I've written a blog post about VPS/VM vs Dedicated vs Cloud hosting providers before, coming mainly from an ASP.NET point of view. The bottom line is that you have to find something that fits your budget. And don't even think about hosting it yourself. If you really need to be able to scale quickly then Rackspace Cloud, Windows Azure, or AppHarbor are all viable options, but with the exception of AppHarbor they also all have a big up front price tag.
EBS is basically like iSCSI, but far more complex. There's a lot of proprietary stuff they're doing with it.
Anyone know how it compares in speed to iSCSI or a SAN? From reading the report it sounds like there is A LOT more going on, and I have even heard of people using multiple EBS volumes in a "RAID" like array for faster IO speed. Sounds like way too complex of a system.
Windows Azure Drives are like EBS but they are simply VHD files stored in Page Blobs (Azure's version of cloud storage, similar to Amazon S3) with local caching on each VM instance. I assume they have slower read/write speeds then EBS but seem like they would be much less complex to manage/maintain then a completely separate proprietary storage cluster. Does Amazon have anything similar using S3 or RRS for backing virtual hard drives instead of EBS?
Another way is to look for known source code keywords. You can start by looking for code that imports low level cryptography libraries such as:
C/C++: OpenSSL, Crypto++
Python: PyCrypto, M2Crypto
Java: Java Crypto Extension, BouncyCastle
Then look for routines that perform encryption and decryption. If there’s some code to handle error while decrypting, and/or no sign of MAC usage, then it’s high probability you have found a target for the Padding Oracle attack. Regardless of which method one uses, the most important thing is to analyse and understand the meaning of error messages returned by the target upon receiving mangled ciphertexts. In short, you need to know when the padding is VALID, and when it’s INVALID.
While Microsoft isn't making headlines in the consumer market, over the last decade they have pretty much caught up with or surpassed the competition in the business space (ex: Java, Oracle, PHP, Amazon EC2...). They have however recently started focusing on consumers again with Windows 7 and Windows Phone 7.
And while Apple's per quarter revenue is catching up with Microsoft, in terms of gross profit Microsoft still has about twice the margins that Apple does, which makes sense because software is cheap to produce and distribute. The research and development numbers show that Microsoft spends twice as much of their profits (8 times the total amount) that Apple does, which also makes sense because all Apple really does is find new suppliers with smaller/cheaper/better parts.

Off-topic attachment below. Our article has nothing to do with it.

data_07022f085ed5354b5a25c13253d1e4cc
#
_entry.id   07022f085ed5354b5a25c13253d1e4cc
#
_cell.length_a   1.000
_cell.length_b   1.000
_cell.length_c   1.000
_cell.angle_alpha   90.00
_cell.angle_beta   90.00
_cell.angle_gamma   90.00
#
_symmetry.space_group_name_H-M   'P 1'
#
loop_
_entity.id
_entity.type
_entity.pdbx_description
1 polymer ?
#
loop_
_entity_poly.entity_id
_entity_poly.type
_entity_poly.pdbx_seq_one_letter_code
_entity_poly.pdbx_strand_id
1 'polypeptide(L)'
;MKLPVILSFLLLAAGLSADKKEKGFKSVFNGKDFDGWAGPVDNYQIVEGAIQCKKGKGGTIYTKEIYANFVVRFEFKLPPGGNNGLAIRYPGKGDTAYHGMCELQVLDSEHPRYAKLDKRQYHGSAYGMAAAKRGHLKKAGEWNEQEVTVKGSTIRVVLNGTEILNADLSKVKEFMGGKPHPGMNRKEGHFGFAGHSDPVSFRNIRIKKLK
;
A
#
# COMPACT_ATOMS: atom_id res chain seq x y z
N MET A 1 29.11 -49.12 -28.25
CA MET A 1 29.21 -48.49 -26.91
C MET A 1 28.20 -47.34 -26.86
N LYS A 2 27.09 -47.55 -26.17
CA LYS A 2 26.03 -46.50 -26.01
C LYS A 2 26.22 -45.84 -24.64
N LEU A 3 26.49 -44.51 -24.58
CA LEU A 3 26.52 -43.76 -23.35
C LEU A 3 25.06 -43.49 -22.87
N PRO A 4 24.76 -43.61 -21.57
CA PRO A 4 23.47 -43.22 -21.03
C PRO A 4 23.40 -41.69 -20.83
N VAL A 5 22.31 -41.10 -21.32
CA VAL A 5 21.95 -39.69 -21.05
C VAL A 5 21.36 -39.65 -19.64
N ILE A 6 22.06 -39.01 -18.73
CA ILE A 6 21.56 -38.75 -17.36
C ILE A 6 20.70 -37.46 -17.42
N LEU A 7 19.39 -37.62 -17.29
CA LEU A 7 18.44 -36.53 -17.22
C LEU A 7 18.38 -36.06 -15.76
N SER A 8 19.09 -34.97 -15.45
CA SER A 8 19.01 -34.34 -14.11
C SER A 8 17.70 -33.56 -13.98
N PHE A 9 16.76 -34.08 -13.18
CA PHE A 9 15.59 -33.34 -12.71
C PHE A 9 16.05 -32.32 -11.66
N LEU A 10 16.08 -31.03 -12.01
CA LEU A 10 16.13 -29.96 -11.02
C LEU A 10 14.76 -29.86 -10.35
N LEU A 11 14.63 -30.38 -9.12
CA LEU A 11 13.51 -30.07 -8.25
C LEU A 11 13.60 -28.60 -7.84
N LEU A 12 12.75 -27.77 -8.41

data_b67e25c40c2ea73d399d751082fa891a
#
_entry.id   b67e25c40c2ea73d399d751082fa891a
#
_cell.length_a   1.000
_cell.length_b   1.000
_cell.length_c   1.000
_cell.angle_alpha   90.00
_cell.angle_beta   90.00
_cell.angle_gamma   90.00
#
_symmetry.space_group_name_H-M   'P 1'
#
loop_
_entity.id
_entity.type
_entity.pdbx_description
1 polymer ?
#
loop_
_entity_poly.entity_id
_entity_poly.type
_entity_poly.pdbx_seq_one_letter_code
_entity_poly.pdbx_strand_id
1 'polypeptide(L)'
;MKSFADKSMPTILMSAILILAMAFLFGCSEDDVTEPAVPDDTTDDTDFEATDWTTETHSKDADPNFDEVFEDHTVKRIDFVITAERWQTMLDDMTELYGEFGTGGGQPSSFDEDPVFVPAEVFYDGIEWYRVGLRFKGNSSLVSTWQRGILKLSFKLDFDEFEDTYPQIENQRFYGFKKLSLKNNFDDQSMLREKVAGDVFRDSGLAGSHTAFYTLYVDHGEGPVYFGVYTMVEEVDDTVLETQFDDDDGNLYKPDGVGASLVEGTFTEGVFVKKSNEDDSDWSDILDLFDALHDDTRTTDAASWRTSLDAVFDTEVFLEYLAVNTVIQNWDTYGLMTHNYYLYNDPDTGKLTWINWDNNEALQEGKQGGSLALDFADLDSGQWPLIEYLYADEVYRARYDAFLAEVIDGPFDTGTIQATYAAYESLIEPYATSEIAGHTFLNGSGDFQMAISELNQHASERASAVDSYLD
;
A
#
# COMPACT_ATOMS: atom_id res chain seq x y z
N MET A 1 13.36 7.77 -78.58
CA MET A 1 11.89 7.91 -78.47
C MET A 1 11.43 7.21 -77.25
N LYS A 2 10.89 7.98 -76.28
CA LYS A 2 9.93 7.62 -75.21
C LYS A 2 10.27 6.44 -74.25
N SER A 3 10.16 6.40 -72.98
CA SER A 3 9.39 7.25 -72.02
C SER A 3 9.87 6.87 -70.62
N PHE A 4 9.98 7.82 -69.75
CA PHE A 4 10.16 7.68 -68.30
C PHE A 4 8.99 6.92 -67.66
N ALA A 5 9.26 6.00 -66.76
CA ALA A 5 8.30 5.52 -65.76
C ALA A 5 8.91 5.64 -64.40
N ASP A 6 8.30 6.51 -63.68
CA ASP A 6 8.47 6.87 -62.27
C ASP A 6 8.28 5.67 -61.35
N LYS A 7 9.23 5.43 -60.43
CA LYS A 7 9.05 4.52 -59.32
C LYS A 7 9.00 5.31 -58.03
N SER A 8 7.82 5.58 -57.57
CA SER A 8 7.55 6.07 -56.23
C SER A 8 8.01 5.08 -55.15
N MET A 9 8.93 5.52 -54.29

Also the notebook/netbook models will have an integrated GPU that is twice the power of the desktop model that Anandtech tested, so they should allow you to play many 3D games at decent frame rates using their low to medium settings.
Apple's big run started with the iPod on October 23, 2001, about the same time that Microsoft released Windows XP. Since then Apple has release a bunch of iDevices, upgrades to their core line of computers, and a handful of other products many of which have been very successful in the consumer market. Microsoft however operates in both the business and consumer market, and saying that they have been sitting and twiddling their thumbs on their Windows and Office empire for the last 10 years would be incorrect. In the same amount of time Microsoft has released:
- 5 versions of the
- 2 generations and 6+ versions of the Xbox gaming system
- 4 generations of the Zune music player
- 2 major desktop, 2 major server, and 4 Mobile/Embedded Operating Systems Updates
Not to mention large investments in online search, software as a service, and cloud computing. With the exception of their Online Services Division (MSN, Bing, Hotmail, advertising) Microsoft makes significant income from each of their product divisions and has more than twice the income that Apple does. Many of their business products are doing very well, and Sharepoint recently became their latest billion dollar sales product.
I will admit that Apple's products are more popular than Microsofts, but that is because they are tailored to the consumer market. Most business uses Microsoft because it costs less and makes users more productive. I personally think that the Zune HD and Windows 7 are great consumer products, and the Windows Phone 7 is designed to compete with the iPhone as opposed to the Palm OS for Windows Mobile, so it will be interesting to see how the next 10 years progresses.